Those who continue to bitterly cling to the notion that the press is fair and balanced won't be able to explain this one away.
In covering Colin Kaepernick's Sunday comments about his decision to sit through the National Anthem just before the beginning of National Football League games, the San Francisco 49ers quarterback called GOP presidential candidate Donald Trump "openly racist." He immediately followed by stating that "any other person" would "be in prison" for having "done (the) things illegally" that Democratic Party nominee Hillary Clinton has done. The press has frequently mentioned what Kaepernick said about Trump, but has almost completely ignored what he said about Mrs. Clinton.
Kaepernick commented on each of the two major candidates sequentially:
COLIN KAEPERNICK: ... I think the two presidential candidates that we currently have also represent the issues that we have in this country right now.
REPORTER: Do you want to expand on that?
KAEPERNICK: You have Hillary who has called black teens or black kids super predators, you have Donald Trump who’s openly racist. We have a presidential candidate who has deleted emails and done things illegally and is a presidential candidate. That doesn't’t make sense to me because if that was any other person you’d be in prison. So, what is this country really standing for?
A Google News search on [kaepernick trump "openly racist"] (typed exactly as indicated between brackets, sorted by date without duplicates) done at 10:30 p.m. Eastern Time on Monday returned 48 relevant items.
One outlet which predictably carried Kaepernick's description of Trump, but not of Clinton, was the Associated Press.
There's little point in trying to argue that reporting what Kaepernick said about Trump and not relaying what he said about Mrs. Clinton is excusable. The fact that Trump responded and Mrs. Clinton did not does not change the circumstances (in fact, one might argue that Mrs. Clinton's silence indicates that she has no credible or coherent response). But that's what the AP's Janie McCauley did on Monday:
A day after Kaepernick called Donald Trump "openly racist," the Republican presidential candidate fired back on Seattle's KIRO radio.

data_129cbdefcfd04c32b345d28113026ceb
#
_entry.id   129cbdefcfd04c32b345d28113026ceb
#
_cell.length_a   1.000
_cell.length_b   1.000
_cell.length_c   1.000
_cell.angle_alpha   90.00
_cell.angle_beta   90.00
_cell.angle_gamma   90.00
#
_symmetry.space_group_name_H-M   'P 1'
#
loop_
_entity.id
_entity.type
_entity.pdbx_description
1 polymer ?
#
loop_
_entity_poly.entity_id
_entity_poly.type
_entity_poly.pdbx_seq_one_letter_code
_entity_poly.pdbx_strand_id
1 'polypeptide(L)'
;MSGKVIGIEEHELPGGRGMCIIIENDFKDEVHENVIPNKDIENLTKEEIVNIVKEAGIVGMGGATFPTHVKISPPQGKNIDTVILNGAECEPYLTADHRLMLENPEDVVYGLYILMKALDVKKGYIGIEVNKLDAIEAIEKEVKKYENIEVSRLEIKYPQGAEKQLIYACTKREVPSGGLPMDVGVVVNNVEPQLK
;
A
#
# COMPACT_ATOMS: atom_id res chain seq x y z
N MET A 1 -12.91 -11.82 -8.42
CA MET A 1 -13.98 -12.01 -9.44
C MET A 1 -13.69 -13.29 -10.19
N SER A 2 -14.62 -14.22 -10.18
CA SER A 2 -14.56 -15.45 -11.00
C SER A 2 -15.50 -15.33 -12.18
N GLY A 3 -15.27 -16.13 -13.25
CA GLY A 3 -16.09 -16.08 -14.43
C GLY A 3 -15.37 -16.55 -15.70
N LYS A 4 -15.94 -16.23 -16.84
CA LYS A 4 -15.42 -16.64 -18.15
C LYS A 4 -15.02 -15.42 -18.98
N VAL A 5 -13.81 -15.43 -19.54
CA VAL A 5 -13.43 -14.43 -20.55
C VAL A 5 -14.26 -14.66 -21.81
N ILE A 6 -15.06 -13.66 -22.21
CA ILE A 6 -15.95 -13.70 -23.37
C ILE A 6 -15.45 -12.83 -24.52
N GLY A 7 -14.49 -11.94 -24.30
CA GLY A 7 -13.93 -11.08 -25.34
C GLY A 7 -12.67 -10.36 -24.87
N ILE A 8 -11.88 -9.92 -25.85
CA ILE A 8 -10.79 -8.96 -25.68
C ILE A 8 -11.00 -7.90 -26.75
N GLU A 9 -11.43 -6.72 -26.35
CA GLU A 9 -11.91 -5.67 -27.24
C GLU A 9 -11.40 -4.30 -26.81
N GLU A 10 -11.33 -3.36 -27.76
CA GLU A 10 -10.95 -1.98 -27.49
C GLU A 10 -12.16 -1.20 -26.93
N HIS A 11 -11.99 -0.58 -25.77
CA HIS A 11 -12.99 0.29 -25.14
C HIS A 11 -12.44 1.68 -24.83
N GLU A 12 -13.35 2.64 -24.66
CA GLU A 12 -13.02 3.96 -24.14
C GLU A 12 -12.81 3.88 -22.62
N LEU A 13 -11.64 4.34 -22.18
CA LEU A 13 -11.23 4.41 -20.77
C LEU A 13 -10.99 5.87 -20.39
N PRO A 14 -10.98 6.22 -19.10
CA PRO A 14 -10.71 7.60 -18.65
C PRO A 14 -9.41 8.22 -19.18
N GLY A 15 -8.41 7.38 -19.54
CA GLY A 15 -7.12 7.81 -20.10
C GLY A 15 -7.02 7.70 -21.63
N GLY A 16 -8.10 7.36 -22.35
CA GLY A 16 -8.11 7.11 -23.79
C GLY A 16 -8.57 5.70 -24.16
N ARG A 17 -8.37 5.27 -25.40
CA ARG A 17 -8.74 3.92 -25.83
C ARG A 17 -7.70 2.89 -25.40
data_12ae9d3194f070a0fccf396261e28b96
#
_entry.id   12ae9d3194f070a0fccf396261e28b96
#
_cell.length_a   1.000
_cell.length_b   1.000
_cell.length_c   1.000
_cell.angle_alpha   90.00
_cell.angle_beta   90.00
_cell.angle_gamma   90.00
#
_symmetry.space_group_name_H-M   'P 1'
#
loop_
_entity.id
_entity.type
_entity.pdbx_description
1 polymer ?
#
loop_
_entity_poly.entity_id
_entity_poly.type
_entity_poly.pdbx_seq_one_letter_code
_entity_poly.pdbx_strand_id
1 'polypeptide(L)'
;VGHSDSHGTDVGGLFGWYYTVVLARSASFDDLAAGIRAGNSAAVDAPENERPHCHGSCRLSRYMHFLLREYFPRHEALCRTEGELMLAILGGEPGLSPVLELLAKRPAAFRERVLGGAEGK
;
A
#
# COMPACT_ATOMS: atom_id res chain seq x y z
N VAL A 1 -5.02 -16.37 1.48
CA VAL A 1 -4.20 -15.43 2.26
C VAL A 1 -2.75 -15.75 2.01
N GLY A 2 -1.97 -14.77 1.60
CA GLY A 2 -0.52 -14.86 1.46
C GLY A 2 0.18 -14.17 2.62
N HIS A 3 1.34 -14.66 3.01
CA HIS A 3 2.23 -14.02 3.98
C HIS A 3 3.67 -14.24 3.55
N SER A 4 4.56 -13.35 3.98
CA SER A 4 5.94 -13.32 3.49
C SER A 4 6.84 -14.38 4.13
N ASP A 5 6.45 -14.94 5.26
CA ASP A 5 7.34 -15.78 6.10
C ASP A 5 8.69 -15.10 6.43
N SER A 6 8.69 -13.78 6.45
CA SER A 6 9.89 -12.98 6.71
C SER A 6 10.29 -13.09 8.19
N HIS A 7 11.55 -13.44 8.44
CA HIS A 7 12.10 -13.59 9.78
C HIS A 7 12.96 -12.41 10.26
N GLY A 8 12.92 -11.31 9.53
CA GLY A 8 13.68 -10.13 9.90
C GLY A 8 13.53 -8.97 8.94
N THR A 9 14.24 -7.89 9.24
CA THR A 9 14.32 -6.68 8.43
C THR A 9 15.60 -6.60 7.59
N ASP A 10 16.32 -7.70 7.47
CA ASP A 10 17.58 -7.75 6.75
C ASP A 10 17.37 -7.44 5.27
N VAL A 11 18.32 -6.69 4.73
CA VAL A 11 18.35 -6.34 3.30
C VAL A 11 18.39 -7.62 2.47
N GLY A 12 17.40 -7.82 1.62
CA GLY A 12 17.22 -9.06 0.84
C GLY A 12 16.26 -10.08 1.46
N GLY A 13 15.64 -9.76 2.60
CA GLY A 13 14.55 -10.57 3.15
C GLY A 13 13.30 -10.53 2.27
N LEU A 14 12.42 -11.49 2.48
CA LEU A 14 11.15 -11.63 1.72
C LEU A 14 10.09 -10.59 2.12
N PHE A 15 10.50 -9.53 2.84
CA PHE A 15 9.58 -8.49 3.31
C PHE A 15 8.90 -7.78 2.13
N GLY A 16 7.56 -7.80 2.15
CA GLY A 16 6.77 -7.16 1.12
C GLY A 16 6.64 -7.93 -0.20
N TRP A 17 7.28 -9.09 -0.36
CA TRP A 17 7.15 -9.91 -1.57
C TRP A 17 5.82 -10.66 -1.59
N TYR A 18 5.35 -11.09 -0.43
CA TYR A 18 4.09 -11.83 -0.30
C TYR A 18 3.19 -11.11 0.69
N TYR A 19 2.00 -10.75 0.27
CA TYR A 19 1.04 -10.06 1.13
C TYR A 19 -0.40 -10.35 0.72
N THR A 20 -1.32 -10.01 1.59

"I have followed it, and I think it's personally not a good thing. I think it's a terrible thing," Trump said. "And you know, maybe he should find a country that works better for him. Let him try, it won't happen."
It's hard to imagine AP's coverage of the Kaepernick saga getting worse, but it does.
In a separate earlier writeup, McCauley compared Kaepernick's move to the 1968 "Black Power" stunt pulled by Olympic sprinters John Carlos and Tommie Smith at the Mexico City Olympics in 1968. Incredibly, she failed to accurately describe what the two medalists did:
On Sunday, he (Kaepernick) stopped briefly on a side field to talk with Dr. Harry Edwards and they shared a quick embrace before the quarterback grabbed his helmet and took the field. Edwards is a sociologist and African-American activist who helped plan the “Olympic Project for Human Rights” before the 1968 Mexico City Olympics, where U.S. sprinters and medalists Tommie Smith and John Carlos bowed their heads through the anthem on the medal podium in their black power protest.
Gosh, I didn't remember the "bowed heads" as the most visible element of what Smith and Carlos did. That's because they weren't. The raised fists in black gloves giving the Black Power salute were:
Janie McCauley owes us an answer as to why she so wrongly described that well-remembered 1968 event. The AP owes readers a correct description I suspect will never come.
The press won't even cover consecutive fiercely critical statements uttered by a currently controversial figure about the two major presidential candidates in a fair and balanced manner. Those who contend that journalism is dead don't need to look any further for proof.
Cross-posted at BizzyBlog.com.